Wednesday, March 19, 2014

10 Things...Using Black

Greg Manchess

Nearly every new painter has been told to avoid the color black.

Some instructors insist that students not use it at all, and to eradicate it from their palette. To forbid students from using black is as damaging as telling them to avoid using white. And this really cannot be done. It reminds me of fanatics that seek to avoid what they fear most. The fear built up around black pigment is as serious as the Salem witch trials.

You’re headed to Hell if you use black.

Black is necessary. Black is dramatic. Black is essential. Black is natural. But the key to using black is in learning to use it. It’s a matter of how much the practitioner wants to master it.

I went straight for the black once I got away from that kind of stilted thinking. I never trusted someone telling me to avoid something as benign as pigment. The paint does what you tell it to do. It responds to your every move, twist, stroke, and scumble. One doesn’t learn to handle something by avoiding it. Push through, not around.

I rejected the fear of black. You can learn to use it. The sooner, the better.

Black made from black.
Black is made up of natural elements. As you might expect, burned elements like wood, vine, or even bones. Ivory black is made of burned ivory. (Don’t even ask about brown and black made from Egyptian mummies in the 18th c. No, not kidding.)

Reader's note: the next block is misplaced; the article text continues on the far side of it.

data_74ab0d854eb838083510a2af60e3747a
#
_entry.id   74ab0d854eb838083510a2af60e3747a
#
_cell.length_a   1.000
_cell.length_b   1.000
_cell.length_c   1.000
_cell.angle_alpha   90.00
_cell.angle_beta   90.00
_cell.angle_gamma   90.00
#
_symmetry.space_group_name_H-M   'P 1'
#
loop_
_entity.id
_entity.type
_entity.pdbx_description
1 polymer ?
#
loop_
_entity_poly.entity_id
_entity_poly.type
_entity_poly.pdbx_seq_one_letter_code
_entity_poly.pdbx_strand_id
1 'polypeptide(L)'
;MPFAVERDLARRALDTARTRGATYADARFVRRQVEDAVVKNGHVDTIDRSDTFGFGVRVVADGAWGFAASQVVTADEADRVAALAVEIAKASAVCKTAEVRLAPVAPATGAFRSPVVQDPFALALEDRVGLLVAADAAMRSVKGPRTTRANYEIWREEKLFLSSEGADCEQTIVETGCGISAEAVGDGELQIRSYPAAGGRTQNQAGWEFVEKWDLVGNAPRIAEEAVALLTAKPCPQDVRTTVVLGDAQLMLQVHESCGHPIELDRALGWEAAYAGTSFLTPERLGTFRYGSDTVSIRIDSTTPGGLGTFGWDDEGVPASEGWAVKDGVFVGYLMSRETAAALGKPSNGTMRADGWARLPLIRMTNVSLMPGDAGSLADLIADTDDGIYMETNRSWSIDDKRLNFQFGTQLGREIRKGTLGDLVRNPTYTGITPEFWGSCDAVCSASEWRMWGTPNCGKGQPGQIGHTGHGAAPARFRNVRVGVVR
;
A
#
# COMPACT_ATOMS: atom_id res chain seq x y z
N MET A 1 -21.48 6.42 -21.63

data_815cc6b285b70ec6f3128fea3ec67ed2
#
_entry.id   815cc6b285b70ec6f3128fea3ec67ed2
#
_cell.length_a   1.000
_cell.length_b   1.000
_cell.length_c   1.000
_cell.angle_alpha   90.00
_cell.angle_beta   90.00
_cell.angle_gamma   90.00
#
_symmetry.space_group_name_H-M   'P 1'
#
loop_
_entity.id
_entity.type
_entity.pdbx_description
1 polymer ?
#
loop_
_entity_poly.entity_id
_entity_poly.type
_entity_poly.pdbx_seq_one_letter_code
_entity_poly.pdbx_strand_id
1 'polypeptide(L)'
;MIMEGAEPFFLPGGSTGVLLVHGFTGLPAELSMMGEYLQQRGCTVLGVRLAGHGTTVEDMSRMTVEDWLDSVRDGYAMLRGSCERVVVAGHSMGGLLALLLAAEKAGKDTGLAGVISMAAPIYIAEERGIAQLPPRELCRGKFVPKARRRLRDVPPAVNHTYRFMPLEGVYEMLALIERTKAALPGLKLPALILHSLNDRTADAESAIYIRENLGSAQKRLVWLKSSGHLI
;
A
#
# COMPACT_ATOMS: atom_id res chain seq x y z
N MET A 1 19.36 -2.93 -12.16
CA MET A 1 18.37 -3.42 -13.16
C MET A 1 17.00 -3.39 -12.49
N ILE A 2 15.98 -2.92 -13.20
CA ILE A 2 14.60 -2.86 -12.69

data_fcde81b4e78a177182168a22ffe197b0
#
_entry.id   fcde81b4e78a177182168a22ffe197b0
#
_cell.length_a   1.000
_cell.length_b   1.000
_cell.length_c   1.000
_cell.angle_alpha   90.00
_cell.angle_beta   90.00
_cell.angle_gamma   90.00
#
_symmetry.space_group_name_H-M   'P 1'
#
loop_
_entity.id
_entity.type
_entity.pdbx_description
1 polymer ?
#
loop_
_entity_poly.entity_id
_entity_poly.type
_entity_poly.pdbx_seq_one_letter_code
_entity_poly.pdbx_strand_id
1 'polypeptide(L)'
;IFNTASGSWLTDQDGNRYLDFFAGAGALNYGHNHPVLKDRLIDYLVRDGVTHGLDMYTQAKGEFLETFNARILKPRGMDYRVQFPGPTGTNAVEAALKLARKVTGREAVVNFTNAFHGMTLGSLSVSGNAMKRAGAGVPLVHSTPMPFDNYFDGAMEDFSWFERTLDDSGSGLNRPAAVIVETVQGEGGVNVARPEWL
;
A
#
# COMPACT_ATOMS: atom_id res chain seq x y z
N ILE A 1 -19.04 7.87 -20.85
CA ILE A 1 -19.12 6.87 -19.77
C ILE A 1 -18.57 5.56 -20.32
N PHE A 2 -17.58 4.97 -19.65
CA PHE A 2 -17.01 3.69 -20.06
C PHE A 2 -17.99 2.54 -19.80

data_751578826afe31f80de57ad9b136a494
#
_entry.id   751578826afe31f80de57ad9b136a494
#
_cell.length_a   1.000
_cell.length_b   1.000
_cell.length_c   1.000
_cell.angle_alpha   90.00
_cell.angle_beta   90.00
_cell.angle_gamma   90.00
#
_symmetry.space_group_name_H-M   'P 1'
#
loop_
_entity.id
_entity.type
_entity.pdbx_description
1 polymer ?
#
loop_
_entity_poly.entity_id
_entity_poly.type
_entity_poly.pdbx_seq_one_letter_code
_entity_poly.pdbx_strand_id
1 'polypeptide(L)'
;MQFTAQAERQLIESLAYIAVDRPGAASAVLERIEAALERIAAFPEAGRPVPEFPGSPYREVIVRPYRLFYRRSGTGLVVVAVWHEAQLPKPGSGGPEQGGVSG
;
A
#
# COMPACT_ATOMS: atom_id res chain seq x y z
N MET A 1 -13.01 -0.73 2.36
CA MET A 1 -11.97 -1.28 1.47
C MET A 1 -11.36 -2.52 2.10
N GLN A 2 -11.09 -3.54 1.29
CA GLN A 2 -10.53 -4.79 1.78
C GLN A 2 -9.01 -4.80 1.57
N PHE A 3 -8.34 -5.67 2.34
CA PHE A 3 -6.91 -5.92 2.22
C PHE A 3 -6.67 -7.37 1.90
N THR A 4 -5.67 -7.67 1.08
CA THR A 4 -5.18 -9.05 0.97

Nearly every idea starts with darkness. To bring it into the light, we use black to draw it, shade it, model it into the base layer of nearly everything. The plain, dull, muddy colors give us the platform, the stage to express bright color against. Black is the absence of light that we breathe life, breathe light, into.

Black lives.
Black occurs everywhere in nature. Crows. Cows. Charcoal. Caverns. Pine forests. Soil. Rocks. Cracks. Sand. Reflections. Deep water. Hair. Fur. Silver. Jewels. Pupils. Lakes. Oceans. Skies. And yeah, shadows.

Look around you. Look for the range of blacks around you. The idea that black ‘doesn’t occur in nature’ is absurd. Paint a nocturne and notice how dark the ground objects are against the sky. Incredibly dark.

Black, actually.

Study black.
Instructors generally don’t want students using black because at first the student can’t see anything else but black. They see a shadow and think that they must use black to capture it. So they put black into a color (often any color) to paint a shadow. The ensuing mud looks nothing like that shadow. 

That’s because the new student doesn’t know how to observe what’s IN the shadow yet, let alone mix it. They think shadow, so they paint shadow. Shadows are dark to us as students. So we use a little black to grey a color. And that’s when the trouble starts.

In a darkened room, turn on a flashlight and point it at a subject. The shadows will be fairly black. Now turn on a second flashlight pointed away from the subject. Notice how the shadows fill with light. (the light bounces into the shadows from the surrounding walls.) You remember that trick when shooting a subject against a setting sun? Called “fill flash.” The flash fills the shadows with you can see what’s in the shadows.